Dog Pound (2010), Dir. Kim Chapirion

A prison officer inspects the inmates after a brutal attack

Rating: 5/10

This  film by French director Kim Chapirion, inspired by Alan Clarke’s Scum (1979), looks at what happens when three juvenile delinquents: Butch (Adam Butcher),17, Davis (Shane Kippel), 16,  and Angel (Mateo Morales), 14, enter a correctional institution in Montana under the supervision of officer Goodyear (Lawrence Bayne).

Needless to say this film contains a lot of violence, so if you don’t like violence better give this one a miss. It does however effectively show what happens when young boys representing a seething rage of hormones, frustrations, (presumable) bad parenting and attitude problems are restrained by often uncaring and harsh authoritarians. The results aren’t pretty, but it looks like a fairly accurate portrayal given reports early this year of violence inflicted by both inmates and guards in New York’s juvenile prisons. Half the inmates are also played by real-life inmates which does add to the sense of authenticity.

In the opening scenes the boys are subjected to an undignified and rough strip search, and when they enter the centre they come face to face with the centre’s bullies (who are part of a higher tier of prisoners who get privileges for their good behaviour, though how they got there is anyone’s guess)  headed by the bullish and ruthless  Eckersley (Bryan Murphy). To start with they are spat upon, and get valuable items stolen from them. But it soon escalates to the point where Butch is beaten up in his bunk for no apparent reason, leaving him seriously bruised and with a black eye, but refusing to report on the boys who did it for fear of persecution and reputation.

Meanwhile a naive Davis at the encouragement of Eckersley snorts what he thinks is cocaine and falls into a stupor while Eckerslely and his uncaring giggling co-horts draw penises on his face (these guys certainly know how to have fun). He is later shown crawling out of his dorm and violently throwing up. Davis is also raped by one of the inmates, and in a telling scene showing the guard’s lack of sympathy, his traumatised pleas in the middle of the night to call his mum go unheeded. His eventual suicide serving a damning indictment of the juvenile system.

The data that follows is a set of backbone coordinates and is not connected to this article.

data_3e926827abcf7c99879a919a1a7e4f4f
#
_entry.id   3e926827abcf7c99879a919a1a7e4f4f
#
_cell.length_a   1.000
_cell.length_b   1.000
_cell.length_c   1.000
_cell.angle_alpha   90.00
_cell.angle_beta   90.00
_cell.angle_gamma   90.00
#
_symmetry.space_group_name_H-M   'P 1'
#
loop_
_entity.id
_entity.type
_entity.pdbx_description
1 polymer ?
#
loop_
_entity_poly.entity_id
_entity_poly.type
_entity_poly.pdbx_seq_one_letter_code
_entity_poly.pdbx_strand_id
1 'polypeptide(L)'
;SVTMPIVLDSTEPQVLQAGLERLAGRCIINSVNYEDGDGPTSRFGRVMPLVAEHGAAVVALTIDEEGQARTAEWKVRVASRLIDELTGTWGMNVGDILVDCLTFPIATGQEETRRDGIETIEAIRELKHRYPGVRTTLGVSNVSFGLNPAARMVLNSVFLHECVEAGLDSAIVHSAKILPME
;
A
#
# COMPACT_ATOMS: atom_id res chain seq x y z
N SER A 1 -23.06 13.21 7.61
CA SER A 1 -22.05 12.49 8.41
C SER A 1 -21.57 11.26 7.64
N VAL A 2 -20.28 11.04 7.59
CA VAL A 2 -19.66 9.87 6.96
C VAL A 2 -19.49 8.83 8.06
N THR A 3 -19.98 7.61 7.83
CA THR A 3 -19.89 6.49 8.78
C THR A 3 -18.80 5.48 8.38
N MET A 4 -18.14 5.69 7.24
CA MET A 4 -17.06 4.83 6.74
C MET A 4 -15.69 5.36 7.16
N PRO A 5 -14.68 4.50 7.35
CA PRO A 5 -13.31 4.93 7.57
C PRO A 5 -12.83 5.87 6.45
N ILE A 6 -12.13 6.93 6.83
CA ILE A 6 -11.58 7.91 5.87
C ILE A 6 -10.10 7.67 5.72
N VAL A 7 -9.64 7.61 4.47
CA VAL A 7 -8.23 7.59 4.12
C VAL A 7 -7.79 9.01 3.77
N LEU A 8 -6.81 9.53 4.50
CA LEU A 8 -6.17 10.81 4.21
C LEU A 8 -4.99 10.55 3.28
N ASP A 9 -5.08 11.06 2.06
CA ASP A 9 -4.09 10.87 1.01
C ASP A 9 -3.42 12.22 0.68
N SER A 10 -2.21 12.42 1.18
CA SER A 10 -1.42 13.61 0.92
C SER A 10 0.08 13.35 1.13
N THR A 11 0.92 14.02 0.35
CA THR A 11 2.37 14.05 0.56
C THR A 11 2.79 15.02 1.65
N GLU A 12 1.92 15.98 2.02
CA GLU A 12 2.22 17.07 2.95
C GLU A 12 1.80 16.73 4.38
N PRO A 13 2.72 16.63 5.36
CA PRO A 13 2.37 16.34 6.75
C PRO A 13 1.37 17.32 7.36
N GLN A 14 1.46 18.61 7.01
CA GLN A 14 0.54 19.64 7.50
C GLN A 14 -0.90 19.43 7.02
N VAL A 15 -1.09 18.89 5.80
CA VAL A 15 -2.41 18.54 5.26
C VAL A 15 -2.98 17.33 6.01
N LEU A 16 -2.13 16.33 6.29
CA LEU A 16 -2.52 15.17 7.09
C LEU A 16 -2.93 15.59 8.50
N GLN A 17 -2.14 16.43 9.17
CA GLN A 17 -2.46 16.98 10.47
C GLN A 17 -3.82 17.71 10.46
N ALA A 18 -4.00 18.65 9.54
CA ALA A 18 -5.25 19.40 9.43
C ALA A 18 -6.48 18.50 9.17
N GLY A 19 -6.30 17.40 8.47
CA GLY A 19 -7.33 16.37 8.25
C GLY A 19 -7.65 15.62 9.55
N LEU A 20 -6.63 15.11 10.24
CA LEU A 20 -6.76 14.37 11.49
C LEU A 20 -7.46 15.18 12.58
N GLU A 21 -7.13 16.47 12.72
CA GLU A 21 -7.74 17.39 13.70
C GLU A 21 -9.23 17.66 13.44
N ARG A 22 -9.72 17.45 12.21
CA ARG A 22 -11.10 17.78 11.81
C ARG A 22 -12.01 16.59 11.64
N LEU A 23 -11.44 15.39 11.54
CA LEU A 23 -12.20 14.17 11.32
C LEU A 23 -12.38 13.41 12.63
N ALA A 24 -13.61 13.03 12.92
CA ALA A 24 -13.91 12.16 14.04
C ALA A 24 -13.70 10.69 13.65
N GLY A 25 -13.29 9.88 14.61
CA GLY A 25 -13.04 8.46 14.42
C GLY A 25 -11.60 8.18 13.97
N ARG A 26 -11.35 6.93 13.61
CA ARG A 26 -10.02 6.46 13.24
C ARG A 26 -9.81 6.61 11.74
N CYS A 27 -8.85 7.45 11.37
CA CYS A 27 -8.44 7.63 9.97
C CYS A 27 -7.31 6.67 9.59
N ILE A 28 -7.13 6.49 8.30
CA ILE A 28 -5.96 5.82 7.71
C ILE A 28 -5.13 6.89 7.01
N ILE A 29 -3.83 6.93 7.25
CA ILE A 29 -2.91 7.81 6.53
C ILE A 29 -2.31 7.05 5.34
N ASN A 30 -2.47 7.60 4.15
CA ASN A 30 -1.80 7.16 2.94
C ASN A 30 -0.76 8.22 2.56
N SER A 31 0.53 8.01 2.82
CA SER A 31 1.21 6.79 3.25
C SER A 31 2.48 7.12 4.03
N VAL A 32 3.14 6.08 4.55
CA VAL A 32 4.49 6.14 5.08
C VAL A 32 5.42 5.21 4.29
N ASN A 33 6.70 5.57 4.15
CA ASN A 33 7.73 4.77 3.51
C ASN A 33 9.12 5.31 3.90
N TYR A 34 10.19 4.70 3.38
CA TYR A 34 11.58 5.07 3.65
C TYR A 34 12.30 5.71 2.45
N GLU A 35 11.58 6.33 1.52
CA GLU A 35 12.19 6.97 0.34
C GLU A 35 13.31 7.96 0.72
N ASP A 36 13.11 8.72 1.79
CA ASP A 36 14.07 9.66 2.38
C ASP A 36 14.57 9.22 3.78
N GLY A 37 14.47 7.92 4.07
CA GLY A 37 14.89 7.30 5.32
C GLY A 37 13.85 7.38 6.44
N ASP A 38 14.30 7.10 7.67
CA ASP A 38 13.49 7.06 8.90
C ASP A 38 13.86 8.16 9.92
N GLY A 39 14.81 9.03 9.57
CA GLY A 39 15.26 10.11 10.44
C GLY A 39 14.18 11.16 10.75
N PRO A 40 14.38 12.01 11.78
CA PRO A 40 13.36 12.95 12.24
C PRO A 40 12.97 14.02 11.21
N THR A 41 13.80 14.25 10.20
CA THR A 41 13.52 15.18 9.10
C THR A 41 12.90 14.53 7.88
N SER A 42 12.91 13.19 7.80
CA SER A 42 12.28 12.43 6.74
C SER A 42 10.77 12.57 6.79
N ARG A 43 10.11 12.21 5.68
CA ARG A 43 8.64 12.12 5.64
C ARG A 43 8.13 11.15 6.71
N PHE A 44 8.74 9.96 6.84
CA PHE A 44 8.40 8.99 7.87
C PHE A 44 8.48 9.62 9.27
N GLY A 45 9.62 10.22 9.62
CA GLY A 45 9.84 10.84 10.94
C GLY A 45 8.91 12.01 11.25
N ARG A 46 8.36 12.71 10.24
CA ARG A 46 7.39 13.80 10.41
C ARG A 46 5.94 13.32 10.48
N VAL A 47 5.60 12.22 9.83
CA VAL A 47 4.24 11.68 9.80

Just as in Jacques Audiard’s A Prophet, the boys soon learn to be equally as brutal in this dog-eat-dog world and Butch in particular starts to command an menacing authority (in one scene he brazenly steals another inmate’s stash of pills, and he gets his violent comeuppance over his bullies leaving one of them in a pool of blood) whilst acting as a stand for the inmate’s rights. [*Spoiler Alert*]Initiating a riot after Goodyear accidently kills Angel by disciplining him too roughly. And Butcher with his boyish good looks and Ethan Hawke-like intensity certainly looks like an actor to watch. Baynes is equally good in his fairly limited role as the taciturn and hardened Goodyear, who also shows his frustrations at being a prison guard when being told to work on his daughter’s birthday (a frustration that goes some way to explaining his violent outbursts).

The main problem with this film, however, is that unlike A Prophet it shows in explicit detail how violent the system is without really giving us any other insight, so that the film’s unremitting violence starts to grow tedious after a while . Thus in a scene in a classroom where the teacher is asking her pupils to grade their day, no sooner have the pupils conveyed some of their frustration, then the film descends into crude innuendo towards the teacher and more violence. This may be quite realistic but it then fails to give us a deeper insight into where these characters are coming from. And without these insights it really is harder to invest in these characters as they become almost indistinguishable; a pack of typically aggressive and sullen teenagers albeit in very harsh and unfair conditions. But if you like brutal and pessimistic films than look no further.

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1 Comment

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